Dickinson Code Enforcement highlight growing concern

Building Inspector Blaine Dukart and Code Enforcement Officer Tiffany Johnson from the City of Dickinson walk The Press through the process of city code enforcement — specifically the numerous letters sent to residents concerning weeds and grass.

A lot located northwest of Dickinson shows grass and weeds taller than the maximum height of 10 inches. (Jackie Jahfetson / The Dickinson Press)

The City of Dickinson has mailed out 1,026 letters to residents whose properties have grass and/or weeds taller than the 10-inch maximum allotted height, the most in its history, which is a violation of the city’s municipal code.

Building Inspector Blaine Dukart and Code Enforcement Officer Tiffany Johnson from the City of Dickinson sat down with The Press on Tuesday to highlight the increasing number of code violations, how the city enforces them and some of the common misconceptions residents have with what the ordinance permits and doesn't.

“When we go out and inspect and actually determine if it’s too high, which is a 10-inch maximum height for property maintenance, it’s pretty hard to dispute that orange column laying there that has a 10-inch mark on it. We take photographs timestamped showing the cone and the height or their weeds on the back of that cone. So there’s no question that that property is out of compliance,” Dukart said. “... This is pretty technical because we deal with property owners on a daily basis.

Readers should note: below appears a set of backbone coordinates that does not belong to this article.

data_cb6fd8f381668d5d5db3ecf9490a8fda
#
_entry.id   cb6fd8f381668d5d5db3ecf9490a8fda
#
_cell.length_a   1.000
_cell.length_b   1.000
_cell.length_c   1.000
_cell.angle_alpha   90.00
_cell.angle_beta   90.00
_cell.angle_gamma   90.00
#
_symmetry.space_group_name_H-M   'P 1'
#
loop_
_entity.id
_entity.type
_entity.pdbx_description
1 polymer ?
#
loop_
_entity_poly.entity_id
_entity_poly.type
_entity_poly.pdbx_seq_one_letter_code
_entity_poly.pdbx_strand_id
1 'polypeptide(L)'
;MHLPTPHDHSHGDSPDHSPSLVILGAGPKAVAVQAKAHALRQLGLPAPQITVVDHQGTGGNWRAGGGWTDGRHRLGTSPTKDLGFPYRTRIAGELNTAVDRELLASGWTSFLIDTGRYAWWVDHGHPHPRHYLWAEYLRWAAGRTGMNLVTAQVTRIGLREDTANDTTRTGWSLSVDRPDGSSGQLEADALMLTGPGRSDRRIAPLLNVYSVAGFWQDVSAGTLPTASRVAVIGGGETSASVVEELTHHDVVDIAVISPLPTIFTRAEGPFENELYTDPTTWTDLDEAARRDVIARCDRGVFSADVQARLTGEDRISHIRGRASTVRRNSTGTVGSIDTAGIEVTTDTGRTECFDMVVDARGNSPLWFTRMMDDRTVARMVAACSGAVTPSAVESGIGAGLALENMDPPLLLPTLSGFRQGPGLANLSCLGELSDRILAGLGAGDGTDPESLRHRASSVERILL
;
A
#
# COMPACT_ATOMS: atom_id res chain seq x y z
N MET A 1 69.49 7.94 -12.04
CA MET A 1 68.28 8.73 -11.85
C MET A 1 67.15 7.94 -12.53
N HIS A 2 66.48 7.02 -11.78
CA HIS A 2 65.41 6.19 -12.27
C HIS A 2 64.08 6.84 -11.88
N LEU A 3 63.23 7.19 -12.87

The International Property Maintenance Code controls what goes into the city code for Dickinson, and it has been in implementation since 2011. With this year’s significant increase in overgrown noxious weeds, the city had to establish its own mowing and spraying contractors to assist in keeping Dickinson looking clean.


Dickinson's Building Inspector Blaine Dukart, left, and Code Enforcement Officer Tiffany Johnson pose for a photo at City Hall Tuesday, Aug. 24, 2021. (Jackie Jahfetson / The Dickinson Press)

In 2020, the City of Dickinson was tasked with the additional responsibility to actively enforce and enact measures to control noxious weeds on private properties, the genesis of the influx of letters, Dukart noted.